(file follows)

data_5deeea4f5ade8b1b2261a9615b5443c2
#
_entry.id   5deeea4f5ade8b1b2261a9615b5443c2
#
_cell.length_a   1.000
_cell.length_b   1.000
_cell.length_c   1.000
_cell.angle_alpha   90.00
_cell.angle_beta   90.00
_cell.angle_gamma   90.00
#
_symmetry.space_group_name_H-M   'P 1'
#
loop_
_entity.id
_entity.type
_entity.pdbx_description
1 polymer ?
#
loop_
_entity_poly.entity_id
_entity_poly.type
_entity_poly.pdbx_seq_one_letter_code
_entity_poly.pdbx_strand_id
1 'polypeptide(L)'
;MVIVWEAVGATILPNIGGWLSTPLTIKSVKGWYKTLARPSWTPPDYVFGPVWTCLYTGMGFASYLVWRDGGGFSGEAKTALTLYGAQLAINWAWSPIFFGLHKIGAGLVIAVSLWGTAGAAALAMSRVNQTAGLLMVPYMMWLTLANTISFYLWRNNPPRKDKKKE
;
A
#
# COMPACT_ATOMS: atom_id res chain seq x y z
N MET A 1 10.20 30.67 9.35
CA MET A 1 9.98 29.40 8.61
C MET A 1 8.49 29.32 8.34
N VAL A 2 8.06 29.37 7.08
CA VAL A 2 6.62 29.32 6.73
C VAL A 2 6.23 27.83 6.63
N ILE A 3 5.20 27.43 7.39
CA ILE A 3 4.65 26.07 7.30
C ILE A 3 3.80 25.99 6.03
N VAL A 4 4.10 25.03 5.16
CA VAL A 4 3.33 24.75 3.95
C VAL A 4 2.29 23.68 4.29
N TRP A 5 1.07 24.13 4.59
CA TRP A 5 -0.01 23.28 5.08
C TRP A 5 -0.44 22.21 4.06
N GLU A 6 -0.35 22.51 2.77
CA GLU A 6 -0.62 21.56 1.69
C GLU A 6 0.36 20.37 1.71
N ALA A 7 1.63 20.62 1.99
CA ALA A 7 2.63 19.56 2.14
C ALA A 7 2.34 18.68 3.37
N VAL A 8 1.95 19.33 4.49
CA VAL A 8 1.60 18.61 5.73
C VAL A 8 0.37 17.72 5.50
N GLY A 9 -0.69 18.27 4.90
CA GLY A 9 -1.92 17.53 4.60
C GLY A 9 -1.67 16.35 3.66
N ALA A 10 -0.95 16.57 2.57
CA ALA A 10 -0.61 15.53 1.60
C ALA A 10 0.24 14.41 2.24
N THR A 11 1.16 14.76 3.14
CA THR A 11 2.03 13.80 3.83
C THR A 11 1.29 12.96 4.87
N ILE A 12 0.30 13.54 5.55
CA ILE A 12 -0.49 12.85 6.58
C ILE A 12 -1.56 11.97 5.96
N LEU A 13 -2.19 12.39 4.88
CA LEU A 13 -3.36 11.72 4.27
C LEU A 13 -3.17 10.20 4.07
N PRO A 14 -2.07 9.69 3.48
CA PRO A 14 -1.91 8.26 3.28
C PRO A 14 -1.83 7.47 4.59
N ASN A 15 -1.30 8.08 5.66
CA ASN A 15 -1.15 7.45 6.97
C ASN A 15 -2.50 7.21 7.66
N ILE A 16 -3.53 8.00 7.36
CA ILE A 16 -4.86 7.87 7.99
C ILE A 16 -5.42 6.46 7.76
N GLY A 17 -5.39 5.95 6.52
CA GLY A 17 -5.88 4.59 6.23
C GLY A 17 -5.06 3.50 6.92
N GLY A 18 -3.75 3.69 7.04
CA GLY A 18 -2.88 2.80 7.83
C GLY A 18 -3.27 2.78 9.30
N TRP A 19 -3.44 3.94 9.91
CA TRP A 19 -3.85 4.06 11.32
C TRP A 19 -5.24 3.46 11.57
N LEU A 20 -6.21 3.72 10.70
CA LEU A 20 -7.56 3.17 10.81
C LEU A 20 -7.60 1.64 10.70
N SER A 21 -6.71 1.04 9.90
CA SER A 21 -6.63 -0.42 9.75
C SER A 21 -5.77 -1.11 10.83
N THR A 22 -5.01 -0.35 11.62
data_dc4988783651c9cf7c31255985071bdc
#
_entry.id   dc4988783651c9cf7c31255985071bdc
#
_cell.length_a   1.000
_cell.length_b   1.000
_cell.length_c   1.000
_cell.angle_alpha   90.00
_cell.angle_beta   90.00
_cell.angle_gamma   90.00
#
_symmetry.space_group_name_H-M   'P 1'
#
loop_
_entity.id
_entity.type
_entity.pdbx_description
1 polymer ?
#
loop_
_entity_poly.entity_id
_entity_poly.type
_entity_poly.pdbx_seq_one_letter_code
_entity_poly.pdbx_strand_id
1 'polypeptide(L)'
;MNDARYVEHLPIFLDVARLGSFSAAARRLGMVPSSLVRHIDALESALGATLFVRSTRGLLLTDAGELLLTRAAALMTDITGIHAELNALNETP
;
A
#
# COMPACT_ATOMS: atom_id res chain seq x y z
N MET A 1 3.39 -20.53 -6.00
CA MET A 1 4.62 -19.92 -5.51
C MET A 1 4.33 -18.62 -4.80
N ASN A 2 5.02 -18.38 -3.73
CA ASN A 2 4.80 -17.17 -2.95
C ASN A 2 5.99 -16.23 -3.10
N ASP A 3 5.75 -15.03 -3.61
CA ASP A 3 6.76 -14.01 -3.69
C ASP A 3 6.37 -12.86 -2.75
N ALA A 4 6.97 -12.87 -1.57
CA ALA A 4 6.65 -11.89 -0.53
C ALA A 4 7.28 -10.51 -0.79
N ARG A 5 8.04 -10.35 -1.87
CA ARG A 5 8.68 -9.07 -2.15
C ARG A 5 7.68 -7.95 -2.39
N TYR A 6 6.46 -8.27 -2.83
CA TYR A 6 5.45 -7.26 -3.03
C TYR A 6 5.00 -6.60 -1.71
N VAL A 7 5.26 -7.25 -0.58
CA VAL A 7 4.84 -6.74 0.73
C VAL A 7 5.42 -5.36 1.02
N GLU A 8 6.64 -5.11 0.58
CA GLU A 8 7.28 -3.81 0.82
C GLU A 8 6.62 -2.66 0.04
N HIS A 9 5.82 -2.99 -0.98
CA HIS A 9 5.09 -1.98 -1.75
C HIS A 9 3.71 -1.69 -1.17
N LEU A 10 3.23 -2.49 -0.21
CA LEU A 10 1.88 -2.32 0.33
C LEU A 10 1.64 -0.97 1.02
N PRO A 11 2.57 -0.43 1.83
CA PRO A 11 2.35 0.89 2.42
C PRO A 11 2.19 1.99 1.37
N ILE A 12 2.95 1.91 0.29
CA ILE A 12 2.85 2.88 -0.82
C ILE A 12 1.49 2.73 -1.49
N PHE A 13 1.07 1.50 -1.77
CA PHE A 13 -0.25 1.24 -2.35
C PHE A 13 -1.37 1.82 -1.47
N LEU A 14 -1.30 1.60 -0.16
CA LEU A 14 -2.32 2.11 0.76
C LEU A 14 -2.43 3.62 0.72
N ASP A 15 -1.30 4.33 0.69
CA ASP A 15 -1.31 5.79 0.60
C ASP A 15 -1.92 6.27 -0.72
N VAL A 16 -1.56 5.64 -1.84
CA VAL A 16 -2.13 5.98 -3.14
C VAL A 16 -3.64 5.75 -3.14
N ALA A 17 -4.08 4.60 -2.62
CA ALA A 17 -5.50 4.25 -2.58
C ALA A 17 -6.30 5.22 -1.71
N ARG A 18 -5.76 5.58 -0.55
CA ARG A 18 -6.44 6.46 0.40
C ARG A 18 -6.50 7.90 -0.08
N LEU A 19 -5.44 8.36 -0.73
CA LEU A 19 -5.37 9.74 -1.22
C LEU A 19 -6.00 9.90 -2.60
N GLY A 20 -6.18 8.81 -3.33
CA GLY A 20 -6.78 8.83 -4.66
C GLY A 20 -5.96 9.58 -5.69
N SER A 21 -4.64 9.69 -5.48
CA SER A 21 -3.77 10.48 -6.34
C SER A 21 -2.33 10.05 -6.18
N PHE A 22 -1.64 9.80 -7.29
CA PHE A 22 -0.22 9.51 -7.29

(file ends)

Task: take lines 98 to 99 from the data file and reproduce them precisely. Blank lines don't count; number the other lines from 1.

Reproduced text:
#
_cell.length_a   1.000